This morning I was listening to a local 2m repeater on the way into work. They were rebroadcasting the NASA feed which happened to be covering the landing of Endeavor. Endeavor was forced to return to earth a day early because of fears that hurricane Dean would affect flight operations at Mission Control in Texas. Endeavor also had suffered a bit of a gash on its underbelly, which was the cause of a great deal of analysis, but NASA claims that Endeavor was not in any danger.
Welcome back to the crew.
I was reading one of my books about crystal radios the other day, and they mentioned this patent. It's hard to imagine the time period where this radio was considered innovative, but crystal radios are still pretty amazing little bits of electronic fun to hack together with kids. Winding coils, tickling crystals of galena... good stuff.
Had you asked me what Mira was before this week, I would have (correctly) told you that it is the name of a variable star. It turns out that it is Omicron Ceti, a red giant star approximately 418 light years away in the souther constellation Cetus (the Whale). It is also a well known variable star: oscillating from magnitude 2.0 to magnitude 4.9, a variation in brightness of almost 15.
What's new are ultraviolet studies done by NASA from the Galaxy Evolution Explorer telescope. Apparently the star is leaving a trail of material almost 13 light years long as it travels through space. Very cool!
Digital Humanities Quarterly has published a fascinating article about Will Crowther's original Adventure game. It turns out that it is closely modelled on a real cave, and the article includes a lot of interesting information and pictures about the real cave. Very neat! I've skimmed it, and will try to read it more in depth over lunch. Hope some of you will do so too.
It's amazing how inexpensive technology can be. The new "toy" Mattel Hot Wheels radar guns have, well, a real radar gun inside. As in a 10ghz microwave emitter. Here's some details (I might add a few more links later, but this should get you started):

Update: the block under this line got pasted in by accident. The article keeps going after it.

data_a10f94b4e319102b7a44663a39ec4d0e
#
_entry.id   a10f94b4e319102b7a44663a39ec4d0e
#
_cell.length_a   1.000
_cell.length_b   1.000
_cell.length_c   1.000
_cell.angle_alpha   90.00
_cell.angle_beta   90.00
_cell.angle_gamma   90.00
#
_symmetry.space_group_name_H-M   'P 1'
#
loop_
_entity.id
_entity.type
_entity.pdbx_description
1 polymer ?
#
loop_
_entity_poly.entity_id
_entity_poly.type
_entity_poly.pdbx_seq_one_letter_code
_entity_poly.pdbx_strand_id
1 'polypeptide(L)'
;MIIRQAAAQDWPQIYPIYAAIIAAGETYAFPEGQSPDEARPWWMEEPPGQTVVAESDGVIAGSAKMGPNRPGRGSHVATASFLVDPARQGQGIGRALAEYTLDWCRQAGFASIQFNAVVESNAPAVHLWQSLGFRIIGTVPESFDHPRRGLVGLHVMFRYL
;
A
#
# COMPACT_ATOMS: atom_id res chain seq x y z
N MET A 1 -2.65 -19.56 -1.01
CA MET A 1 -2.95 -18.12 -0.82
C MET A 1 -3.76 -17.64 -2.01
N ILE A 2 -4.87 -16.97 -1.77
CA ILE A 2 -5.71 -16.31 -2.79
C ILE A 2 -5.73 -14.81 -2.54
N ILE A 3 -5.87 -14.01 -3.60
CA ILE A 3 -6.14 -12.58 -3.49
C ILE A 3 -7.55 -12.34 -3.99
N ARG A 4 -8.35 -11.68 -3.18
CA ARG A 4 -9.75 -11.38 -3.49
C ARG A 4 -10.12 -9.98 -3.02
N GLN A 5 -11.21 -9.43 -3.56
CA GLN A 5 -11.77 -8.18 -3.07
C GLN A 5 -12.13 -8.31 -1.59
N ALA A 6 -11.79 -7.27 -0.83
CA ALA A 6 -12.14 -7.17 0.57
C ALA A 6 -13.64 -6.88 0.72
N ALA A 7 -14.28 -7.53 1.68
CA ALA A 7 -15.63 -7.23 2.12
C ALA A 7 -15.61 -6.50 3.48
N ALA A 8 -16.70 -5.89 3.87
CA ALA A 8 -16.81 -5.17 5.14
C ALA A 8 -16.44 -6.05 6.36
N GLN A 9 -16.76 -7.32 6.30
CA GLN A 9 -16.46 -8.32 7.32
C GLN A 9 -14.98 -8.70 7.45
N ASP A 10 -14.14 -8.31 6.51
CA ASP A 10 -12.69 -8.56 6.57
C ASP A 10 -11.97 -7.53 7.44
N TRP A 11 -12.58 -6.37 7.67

Well, I wasn't going to stay up past midnight to see the best of it, but I did wander outside tonight at around 11:30 for around 15 minutes to see if I could spot some of the peaking Perseid meteors. My score was:
- three fast moving bright Perseids
- 13 planes
- one polar orbiting satellite
- hints of half a dozen faint Perseids
- oddly enough, the Milky Way was faintly visible from my house
Not bad. But I'm going to bed.
Well, the latest installment of the Harry Potter series was down to a mere two showings per day so I figured if I was gonna see it, this might be the last weekend. I know it is pretty late in the run, so a review is pointless (if you haven't seen it already, you probably won't, and if you have, it's pointless to tell you what I thought) but I thought I'd mention a couple of points.
I thought it was actually pretty weak. It's definitely the darkest of the movies so far, which in itself isn't a bad thing, but the actual problem with the script is that nothing actually happens in the two hours in the middle of the film. It plods along almost completely bereft of any action, with only the barest hint of what is going on, from pointless scene to pointless scene. Honestly, a few hours later, I can't think of a single scene in the middle of the movie that was in the least degree memorable.
Perhaps almost as disturbing was the rather odd color balance and focus of the print. I seriously thought that the projector was out of focus, because every scene seemed to have a very odd focus. But I noticed that parts of the scene were in focus: it was obviously intentional. But I found it it really irritating: often the person talking was out of focus, and it was actually stressful to my eyes to watch as they tried to force the image into focus. It was truly bizarre. I haven't heard anyone else mention this kind of thing, which I think is kind of strange. Perhaps I'm more finely sensitive to this kind of thing since part of my job at Pixar is to stare at frames and deal with issues about focus, but it was truly distracting.
This movie got a lot fairly decent reviews (scoring a B from critics on Yahoo, and a B+ from Yahoo users) but frankly I think it isn't that good. I'd rank it as a C.
I spent some time today looking at technical information about GPS receivers. I had known for some time that it was possible to determine the relative position of two receivers to a very high degree of accuracy, but didn't know the details. Here's one method that appears to have popped up in my brief research, I'm mostly leaving it here as a bookmark for myself.
Using techniques like this, it is possible to determine the distance between two points several kilometers apart to just a few hundred microns. This makes it possible to use GPS receivers to measure things like the movement of tectonic plates.